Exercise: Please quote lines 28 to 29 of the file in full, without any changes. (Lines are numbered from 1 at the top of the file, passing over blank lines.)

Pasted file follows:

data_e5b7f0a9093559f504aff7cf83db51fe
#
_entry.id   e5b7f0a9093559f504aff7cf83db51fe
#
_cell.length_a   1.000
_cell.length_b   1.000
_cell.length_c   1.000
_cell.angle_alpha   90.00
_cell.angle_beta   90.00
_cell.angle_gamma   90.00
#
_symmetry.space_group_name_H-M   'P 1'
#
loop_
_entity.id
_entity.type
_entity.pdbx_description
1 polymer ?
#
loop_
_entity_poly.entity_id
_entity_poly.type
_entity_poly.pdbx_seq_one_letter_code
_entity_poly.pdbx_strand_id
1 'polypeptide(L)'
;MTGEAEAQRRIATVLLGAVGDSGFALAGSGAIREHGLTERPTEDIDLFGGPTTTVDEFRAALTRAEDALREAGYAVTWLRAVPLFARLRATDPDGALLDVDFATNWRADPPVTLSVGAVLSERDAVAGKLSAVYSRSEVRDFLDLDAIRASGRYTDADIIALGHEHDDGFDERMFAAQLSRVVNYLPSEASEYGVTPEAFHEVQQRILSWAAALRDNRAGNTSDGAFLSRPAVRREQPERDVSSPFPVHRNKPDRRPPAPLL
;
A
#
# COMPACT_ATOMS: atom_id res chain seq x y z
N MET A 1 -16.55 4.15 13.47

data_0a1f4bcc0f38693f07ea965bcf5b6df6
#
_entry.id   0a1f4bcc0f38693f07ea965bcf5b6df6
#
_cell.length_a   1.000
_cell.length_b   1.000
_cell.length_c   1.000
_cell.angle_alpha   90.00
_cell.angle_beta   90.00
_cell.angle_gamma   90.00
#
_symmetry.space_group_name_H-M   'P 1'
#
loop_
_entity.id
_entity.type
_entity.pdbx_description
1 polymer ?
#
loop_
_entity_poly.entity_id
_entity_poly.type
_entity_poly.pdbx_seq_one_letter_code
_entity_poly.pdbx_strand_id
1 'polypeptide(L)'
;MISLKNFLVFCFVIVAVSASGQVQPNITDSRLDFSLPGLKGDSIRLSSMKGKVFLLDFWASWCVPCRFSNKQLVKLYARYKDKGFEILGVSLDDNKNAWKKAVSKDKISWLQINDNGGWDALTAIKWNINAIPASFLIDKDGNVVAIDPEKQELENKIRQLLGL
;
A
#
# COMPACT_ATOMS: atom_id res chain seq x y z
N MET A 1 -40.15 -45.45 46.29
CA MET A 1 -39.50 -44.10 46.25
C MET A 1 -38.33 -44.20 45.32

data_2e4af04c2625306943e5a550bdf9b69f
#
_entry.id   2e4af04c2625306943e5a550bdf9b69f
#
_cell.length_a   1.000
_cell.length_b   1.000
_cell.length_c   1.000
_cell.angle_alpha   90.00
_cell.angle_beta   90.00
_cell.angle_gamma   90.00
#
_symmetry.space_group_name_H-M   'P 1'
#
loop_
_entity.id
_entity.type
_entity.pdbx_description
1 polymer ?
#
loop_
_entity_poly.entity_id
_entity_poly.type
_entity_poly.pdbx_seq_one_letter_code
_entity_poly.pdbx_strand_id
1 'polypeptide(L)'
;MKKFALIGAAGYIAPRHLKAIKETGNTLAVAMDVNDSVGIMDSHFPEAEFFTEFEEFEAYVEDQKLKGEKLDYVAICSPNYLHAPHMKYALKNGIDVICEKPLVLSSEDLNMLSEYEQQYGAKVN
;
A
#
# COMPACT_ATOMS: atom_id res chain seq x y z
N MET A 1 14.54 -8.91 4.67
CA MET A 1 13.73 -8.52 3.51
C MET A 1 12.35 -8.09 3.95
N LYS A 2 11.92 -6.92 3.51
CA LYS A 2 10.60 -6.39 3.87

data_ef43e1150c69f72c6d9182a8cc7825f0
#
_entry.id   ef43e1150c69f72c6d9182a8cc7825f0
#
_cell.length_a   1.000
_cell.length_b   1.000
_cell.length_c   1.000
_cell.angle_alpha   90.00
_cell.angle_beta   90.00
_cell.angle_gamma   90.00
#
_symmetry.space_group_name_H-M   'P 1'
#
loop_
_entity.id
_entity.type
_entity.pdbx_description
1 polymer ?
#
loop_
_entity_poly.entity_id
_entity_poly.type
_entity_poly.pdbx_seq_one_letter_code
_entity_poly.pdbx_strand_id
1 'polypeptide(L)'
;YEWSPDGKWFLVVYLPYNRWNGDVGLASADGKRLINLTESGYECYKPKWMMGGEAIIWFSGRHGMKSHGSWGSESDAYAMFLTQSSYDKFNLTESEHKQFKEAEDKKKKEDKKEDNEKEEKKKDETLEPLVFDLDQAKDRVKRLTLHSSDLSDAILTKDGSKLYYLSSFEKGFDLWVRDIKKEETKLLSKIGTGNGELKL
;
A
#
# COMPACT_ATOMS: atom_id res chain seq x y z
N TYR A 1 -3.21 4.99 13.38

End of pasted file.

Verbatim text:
A
#